Retail recovery continues to gain traction

Q1 2022 retail fundamentals show solid performance

April 27, 2022
  • Keisha Virtue

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Retail demand remains strong

US net absorption for the first quarter totaled 21.8 million square feet, after an already impressive fourth quarter of 2021 at 28 million square feet. Over the last 12 months, net absorption reached 91.6 million square feet – the highest level since 2017.  Leasing activity is approaching pre-pandemic levels with nearly 63 million square feet of signed leases in Q1.  Deliveries tripled from the previous quarter, but at 16.5 million square feet, remains well below the levels seen during the Great Recession which is keeping vacancy low. Furthermore, developers and banks are shying away from most large speculative projects, focusing instead on single-tenant build-to-suits or ground floor retail spaces in mixed-use developments. Vacancy remains low at 4.6%, with malls, power centers and smaller open-air centers showing compression over the quarter.  Strong demand from necessity-based tenants and quick-service restaurants have helped rein in vacancy.

Q1 retail net absorption remains strong at 22 million square feet



In other positive news, fitness demand is back! Fitness tenants dominated move-ins during the quarter. Planet Fitness continues its rollout of new locations, taking more than 250,000 square feet. . Boutique fitness tenants like F45 Fitness, Club Pilates and Hotworx also took new space.

Rent recovery is now a reality for most metros

Retail rents are tracking 3.4% higher than they were a year ago, but the growth remains nuanced. Strip and neighborhood centers continue to show the strongest rent growth among retail property types at 4.1% and 4.0%, respectively. Malls and power centers also saw healthy rent growth. Most major metros are now showing clear year-over-year rent growth although increases remain higher for Sunbelt metros.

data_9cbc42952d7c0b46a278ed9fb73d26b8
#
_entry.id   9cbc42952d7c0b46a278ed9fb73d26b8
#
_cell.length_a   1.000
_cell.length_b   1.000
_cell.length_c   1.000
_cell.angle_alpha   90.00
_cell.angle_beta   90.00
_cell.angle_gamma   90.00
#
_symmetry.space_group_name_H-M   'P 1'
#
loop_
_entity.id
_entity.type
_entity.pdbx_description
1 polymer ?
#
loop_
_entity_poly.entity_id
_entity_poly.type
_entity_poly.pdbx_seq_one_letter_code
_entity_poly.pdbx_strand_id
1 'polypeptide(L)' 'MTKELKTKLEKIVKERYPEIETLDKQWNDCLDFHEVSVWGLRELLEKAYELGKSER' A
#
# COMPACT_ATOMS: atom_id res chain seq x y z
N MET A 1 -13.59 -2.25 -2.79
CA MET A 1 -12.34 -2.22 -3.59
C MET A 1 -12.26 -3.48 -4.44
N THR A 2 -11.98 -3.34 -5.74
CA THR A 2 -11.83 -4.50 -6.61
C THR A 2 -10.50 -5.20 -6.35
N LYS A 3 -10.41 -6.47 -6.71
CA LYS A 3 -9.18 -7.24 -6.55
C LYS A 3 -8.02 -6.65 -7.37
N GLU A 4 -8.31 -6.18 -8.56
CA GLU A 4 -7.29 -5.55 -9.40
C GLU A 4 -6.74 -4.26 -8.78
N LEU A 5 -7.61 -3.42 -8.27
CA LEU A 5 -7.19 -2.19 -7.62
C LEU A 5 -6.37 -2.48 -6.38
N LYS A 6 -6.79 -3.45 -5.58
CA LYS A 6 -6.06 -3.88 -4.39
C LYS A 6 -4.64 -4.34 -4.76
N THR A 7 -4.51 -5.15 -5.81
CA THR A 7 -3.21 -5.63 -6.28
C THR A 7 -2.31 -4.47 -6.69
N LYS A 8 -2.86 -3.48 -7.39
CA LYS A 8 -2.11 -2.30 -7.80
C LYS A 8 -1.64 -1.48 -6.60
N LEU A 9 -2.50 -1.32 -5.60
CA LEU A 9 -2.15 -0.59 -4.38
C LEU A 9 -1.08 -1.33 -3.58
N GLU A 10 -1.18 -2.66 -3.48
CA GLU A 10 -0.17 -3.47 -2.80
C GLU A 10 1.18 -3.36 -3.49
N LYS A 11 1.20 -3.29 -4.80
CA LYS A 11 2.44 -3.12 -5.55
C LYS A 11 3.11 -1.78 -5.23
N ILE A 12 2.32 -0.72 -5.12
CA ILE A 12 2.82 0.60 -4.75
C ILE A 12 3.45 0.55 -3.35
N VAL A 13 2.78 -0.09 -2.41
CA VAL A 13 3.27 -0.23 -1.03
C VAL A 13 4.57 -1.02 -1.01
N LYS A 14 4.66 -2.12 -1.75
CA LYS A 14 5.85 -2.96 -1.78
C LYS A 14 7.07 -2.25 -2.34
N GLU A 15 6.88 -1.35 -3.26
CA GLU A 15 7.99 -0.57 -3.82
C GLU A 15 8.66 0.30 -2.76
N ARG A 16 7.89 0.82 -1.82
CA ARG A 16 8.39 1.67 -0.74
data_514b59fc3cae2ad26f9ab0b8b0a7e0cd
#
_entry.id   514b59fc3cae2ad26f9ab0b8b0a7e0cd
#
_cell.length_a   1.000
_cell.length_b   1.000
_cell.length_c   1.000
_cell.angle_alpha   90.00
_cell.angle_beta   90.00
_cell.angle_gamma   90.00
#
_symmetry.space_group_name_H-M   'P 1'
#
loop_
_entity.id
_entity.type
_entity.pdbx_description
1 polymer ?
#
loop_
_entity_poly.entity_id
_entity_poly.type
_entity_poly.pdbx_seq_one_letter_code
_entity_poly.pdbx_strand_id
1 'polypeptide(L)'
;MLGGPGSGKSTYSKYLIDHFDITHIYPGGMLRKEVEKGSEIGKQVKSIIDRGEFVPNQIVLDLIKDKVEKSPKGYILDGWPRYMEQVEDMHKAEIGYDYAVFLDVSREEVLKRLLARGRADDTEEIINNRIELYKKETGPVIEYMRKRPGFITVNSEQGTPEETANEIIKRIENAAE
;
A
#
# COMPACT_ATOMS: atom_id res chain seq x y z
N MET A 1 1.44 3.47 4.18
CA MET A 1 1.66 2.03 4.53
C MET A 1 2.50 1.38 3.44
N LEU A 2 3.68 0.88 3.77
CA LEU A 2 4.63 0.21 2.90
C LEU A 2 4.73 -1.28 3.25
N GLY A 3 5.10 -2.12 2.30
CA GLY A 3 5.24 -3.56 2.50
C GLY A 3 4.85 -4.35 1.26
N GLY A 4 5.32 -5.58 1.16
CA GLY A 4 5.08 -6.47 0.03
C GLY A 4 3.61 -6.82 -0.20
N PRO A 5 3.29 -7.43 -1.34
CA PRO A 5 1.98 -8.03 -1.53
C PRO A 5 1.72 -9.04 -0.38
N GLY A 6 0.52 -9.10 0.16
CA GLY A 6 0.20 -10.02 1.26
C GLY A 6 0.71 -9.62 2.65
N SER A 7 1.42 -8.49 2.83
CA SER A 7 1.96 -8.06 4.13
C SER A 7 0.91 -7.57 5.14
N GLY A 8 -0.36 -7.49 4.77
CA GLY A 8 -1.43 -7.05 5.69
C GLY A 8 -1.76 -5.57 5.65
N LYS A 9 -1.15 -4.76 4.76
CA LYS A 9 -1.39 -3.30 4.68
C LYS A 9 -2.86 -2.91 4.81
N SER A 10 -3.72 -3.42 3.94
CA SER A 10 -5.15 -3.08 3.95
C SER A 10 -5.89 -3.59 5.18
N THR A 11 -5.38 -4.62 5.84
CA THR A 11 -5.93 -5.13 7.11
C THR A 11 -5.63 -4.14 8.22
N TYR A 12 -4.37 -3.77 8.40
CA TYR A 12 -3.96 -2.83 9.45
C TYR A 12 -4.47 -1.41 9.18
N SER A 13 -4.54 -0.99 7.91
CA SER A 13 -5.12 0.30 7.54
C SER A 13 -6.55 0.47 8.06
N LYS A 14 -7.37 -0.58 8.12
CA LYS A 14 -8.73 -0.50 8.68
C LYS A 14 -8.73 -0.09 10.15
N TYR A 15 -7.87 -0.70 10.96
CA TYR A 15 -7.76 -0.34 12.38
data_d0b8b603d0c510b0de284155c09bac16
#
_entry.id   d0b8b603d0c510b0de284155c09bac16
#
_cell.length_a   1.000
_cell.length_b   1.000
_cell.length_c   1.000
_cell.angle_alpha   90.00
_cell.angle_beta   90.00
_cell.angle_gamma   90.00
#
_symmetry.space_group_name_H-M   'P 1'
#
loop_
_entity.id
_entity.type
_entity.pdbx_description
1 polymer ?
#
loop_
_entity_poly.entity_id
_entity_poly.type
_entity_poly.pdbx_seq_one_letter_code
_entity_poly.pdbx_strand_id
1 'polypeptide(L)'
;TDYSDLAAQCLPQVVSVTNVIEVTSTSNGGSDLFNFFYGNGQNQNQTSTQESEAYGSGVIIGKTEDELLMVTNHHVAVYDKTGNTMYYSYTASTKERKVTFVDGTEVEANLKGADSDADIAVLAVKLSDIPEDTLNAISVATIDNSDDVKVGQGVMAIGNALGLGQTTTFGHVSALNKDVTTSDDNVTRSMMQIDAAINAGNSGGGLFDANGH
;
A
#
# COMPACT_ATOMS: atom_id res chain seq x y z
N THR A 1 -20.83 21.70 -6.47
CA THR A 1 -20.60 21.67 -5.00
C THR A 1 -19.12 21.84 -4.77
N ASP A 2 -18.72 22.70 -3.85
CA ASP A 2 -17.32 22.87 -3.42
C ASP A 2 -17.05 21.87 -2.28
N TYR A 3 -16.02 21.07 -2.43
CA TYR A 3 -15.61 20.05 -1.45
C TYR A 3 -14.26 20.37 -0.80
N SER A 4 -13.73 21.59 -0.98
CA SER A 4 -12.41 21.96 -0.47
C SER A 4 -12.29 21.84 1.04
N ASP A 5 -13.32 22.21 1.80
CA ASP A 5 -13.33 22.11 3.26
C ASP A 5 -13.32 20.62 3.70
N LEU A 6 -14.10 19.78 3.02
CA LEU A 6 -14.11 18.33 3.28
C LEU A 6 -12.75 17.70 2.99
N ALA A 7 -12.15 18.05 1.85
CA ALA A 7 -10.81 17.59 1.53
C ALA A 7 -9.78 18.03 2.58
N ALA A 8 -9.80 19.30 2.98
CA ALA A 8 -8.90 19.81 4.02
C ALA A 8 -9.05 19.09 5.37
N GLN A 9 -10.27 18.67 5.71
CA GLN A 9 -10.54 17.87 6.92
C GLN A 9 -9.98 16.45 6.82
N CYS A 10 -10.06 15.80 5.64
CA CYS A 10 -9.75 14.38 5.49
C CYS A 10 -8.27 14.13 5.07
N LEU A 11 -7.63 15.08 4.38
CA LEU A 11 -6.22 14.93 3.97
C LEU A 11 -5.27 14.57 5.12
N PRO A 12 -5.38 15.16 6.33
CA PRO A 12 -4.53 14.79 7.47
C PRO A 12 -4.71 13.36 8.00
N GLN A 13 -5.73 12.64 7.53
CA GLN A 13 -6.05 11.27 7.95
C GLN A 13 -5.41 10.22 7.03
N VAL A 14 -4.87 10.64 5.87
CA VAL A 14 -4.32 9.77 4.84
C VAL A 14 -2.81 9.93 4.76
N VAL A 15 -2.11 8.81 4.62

Most metros see year-over-year rent growth in Q1 2022



Consumers eschew online for in-person shopping

With the holiday wave of Omicron now in the rear-view mirror, consumers are heading back out to retail centers again. After dipping at the start of the year due to Omicron, shopping center traffic in March was only slightly (3.9%) below its level in 2019. Fitness center and beauty tenant visits are up considerably both from 2019 and from February levels, as everyone rushes to look their best for expanded social activity.  Restaurants and bars also saw more action in March, with restaurant traffic climbing 14.2% month-over-month and bars jumping 18.1%. People are hungry for the social scene indeed.

As a result of increased store purchases, the share of e-commerce sales is dropping – down almost 300 basis points since the quarantine period in Q2 2020. I took my daughter shopping for clothes at Nordstrom and bath bombs at Lush in the Town Center mall in Boca Raton for the first time in a long time. When she saw the expanded kids play area and the shiny glass storefronts, she exclaimed “This mall is amazing, Mommy!” Couldn’t agree more, kiddo. Couldn’t agree more.

E-commerce share of sales continues to decline since mid-2020




Contact Keisha Virtue

Sr Analyst, Research - Retail